Dale Farm: Who are these blokes?

By Grattan Puxon

The bloke who wanted to tear down our community centre and chapel at Dale Farm as an illegal structure is up in court now as an alleged thief and liar, one of four parliamentarians so far charged in Britain’s current furore that could see some Westminster politicians go to jail.

But then Lord Hanningfield, until this week Opposition spokesman for local government and leader of Essex County council, is an anti-Traveller Tory. Baron Hanningfield of Chelmsford had been the Queen’s Deputy Lieutenant of the county when in 2004 bailiffs and riot police stormed the Meadowlands caravan park, burning homes and evicting Travellers onto the road in freezing winter weather.

Hanningfield is presently charged with making thousands of pounds worth of false claims for overnight accommodation while allegedly being chauffer-driven home from parliament.

Yet he was furious when Essex Racial Equality Council helped Dale Farm obtain a first-ever grant and vowed he would undo the deal. He succeeded in barring Traveller Education Service teachers from stepping foot inside St Christopher’s community centre after they had been invited to tutor children there.

However, Travellers continue to use the log cabin centre and remain in residence on their land at Dale Farm, though still under imminent threat of a massive eviction operation by Basildon council, employing Constant, the notorious hard-hat bailiffs, who specialize in the ethnic cleansing of Gypsies.

Like most of his colleagues, Hanningfield has little notion of what is at stake at Dale Farm; nor that the Minceir, as Travellers are called in their own language, define themselves as a distinct ethnic group, a people separate from the settled population. Recent genetic studies have identified mutations among Minceir that are rare in the rest of the Irish population, suggesting possible descent from ancestors whose roots probably predated the arrival of the Celtic tribes.

As to Minceir language, many of its word-stems, including bloke, replaced by feen since that word was adopted into English, have been traced to Old Irish. But others, so far defying etymological analysis, could belong to an otherwise lost pre-Celtic tongue that has been partially preserved in Minceirtoiree.   Despite this evidence, Irish law continues to define the Minceir only as a social group while English law recognizes them as an ethnic group. The reason may be largely political as even nonTraveller supporters claim they could win more friends as Irish folk who took to the road in the Famine than as itinerant outsiders. For the moment this has created an unsatisfactory trade off between unachieved social acceptance and a growing aspiration to be recognized for whom they truly are. In an increasingly multi-ethnic Ireland, it’s hoped that full recognition will come soon rather than later.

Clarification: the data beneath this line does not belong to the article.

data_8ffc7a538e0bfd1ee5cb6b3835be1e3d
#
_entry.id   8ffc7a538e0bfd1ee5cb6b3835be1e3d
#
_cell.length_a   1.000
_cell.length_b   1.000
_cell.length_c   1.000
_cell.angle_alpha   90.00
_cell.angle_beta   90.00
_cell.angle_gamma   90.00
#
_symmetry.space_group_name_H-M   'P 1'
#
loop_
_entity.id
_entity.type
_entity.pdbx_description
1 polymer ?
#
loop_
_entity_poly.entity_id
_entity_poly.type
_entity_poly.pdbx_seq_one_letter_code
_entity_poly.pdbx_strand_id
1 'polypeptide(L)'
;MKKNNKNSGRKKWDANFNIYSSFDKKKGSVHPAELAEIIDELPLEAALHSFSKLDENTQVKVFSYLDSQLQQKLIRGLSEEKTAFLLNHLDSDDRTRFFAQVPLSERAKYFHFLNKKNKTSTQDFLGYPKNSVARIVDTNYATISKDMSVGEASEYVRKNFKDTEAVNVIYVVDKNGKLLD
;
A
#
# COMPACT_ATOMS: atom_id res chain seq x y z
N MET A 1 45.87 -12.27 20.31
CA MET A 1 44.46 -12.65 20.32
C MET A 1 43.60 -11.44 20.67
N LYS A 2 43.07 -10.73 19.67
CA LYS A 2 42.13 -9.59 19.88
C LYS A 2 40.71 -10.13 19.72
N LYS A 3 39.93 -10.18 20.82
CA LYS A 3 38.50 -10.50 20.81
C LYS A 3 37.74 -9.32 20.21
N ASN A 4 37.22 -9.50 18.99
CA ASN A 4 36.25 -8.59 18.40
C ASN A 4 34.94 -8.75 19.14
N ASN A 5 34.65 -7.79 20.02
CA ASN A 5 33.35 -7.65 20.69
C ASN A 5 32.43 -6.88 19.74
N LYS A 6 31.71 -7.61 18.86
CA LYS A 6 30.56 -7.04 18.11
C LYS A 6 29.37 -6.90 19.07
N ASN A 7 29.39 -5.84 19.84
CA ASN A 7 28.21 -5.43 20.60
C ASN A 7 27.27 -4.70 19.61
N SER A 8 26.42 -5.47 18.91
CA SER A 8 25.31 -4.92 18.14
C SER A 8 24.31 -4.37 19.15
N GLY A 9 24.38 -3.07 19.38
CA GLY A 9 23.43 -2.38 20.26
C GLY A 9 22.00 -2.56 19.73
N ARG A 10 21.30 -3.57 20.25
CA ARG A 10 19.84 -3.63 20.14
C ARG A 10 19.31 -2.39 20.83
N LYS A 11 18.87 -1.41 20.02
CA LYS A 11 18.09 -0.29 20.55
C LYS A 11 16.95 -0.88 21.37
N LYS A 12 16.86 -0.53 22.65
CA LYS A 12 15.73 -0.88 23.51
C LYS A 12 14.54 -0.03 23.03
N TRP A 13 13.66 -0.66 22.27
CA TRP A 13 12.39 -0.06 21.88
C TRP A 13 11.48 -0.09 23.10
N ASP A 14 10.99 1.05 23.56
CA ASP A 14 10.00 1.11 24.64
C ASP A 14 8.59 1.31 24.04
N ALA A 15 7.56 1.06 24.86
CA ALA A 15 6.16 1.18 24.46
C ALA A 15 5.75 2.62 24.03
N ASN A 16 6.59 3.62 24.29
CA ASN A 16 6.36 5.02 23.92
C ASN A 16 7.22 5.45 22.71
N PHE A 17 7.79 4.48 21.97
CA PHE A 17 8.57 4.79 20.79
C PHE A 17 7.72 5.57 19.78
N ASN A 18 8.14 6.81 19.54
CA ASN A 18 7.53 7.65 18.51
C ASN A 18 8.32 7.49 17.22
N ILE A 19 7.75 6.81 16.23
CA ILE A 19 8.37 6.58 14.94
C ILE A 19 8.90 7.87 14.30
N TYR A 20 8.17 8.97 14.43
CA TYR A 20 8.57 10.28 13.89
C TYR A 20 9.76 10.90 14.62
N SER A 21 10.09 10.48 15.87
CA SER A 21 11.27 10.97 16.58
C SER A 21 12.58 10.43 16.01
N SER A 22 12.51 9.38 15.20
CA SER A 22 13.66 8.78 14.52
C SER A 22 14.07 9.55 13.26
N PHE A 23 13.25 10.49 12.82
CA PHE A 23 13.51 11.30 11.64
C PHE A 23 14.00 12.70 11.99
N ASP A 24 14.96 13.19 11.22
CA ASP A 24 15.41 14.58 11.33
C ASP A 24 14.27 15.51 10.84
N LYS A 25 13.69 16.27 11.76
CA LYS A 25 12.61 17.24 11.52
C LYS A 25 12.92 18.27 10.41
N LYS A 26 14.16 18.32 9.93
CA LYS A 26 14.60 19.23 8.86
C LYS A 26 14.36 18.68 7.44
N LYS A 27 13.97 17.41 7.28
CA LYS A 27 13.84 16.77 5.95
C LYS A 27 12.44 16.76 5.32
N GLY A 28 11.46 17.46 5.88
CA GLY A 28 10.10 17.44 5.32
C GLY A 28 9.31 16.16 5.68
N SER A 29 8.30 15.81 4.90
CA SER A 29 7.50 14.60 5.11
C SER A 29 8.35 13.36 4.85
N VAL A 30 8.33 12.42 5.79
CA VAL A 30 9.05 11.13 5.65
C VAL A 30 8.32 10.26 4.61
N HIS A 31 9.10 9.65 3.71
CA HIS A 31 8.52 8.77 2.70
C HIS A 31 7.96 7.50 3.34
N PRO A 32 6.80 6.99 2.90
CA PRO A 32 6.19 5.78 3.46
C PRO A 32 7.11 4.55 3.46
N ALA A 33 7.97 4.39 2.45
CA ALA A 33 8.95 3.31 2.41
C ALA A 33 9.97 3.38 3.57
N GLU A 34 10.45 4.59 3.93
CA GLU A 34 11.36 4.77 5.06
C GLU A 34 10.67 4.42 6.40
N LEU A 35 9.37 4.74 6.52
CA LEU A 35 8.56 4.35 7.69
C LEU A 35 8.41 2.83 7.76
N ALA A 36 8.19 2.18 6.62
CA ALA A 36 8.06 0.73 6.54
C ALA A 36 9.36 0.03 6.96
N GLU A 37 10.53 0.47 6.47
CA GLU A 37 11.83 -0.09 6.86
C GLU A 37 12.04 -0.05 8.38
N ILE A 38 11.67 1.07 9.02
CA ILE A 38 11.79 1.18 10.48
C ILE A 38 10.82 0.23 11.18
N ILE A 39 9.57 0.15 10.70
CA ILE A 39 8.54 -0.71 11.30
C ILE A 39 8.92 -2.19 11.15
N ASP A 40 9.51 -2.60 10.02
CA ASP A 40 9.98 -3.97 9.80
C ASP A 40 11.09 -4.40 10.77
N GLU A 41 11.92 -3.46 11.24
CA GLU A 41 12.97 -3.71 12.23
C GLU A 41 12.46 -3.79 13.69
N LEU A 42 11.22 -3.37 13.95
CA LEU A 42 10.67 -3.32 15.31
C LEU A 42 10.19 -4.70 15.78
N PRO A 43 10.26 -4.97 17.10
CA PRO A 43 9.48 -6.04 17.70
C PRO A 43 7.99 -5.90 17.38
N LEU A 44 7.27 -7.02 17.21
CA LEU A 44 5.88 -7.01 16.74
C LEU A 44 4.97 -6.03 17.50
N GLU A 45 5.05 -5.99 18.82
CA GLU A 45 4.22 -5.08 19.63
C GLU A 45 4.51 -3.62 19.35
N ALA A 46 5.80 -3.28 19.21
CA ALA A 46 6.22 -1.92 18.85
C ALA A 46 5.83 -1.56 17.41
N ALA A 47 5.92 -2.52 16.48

Minceir Whidden and the earlier Minceir Misli have pointed out that nomadism, the most obvious characteristic of the Traveller culture, is much older than the sedentary way of life. At least one writer on Irish history, Owen McNeill, maintains that Travellers are the direct descendants of metal -workers who flourished in early Celtic and pre-Celtic times. Certainly, Irish myths and legends speak of a separate people who lived in bender-tents, as did modern Minceir up to the l960s.

Horse-drawn wagons and later trailer caravans replaced the pre-historic benders, and mobile-homes and chalets are the preferred habitat of today’s Travellers. These are the homes being defended at Dale Farm. But more than their homes, blokes like Richard Sheridan, as spokesman for the biggest Minceir community in Britain, are making a determined stand, as did their grandparents, for the right of the Minceir, now believed to number 100,00 in Britain and Ireland, and increasingly scattered across Europe and North America, to preserve an ethos that is all their own.

They fear that if not determinedly defended their culture is in danger of being undermined, if not destroyed, by gammy feens like Lord Hanningfield and local MP John Baron, another parliamentarian in trouble over large expense claims involving a house built in the greenbelt. A brutal ethnic cleansing is the immediate threat; longer-term erosion could come from forced conformity and assimilation.

9 February 2010

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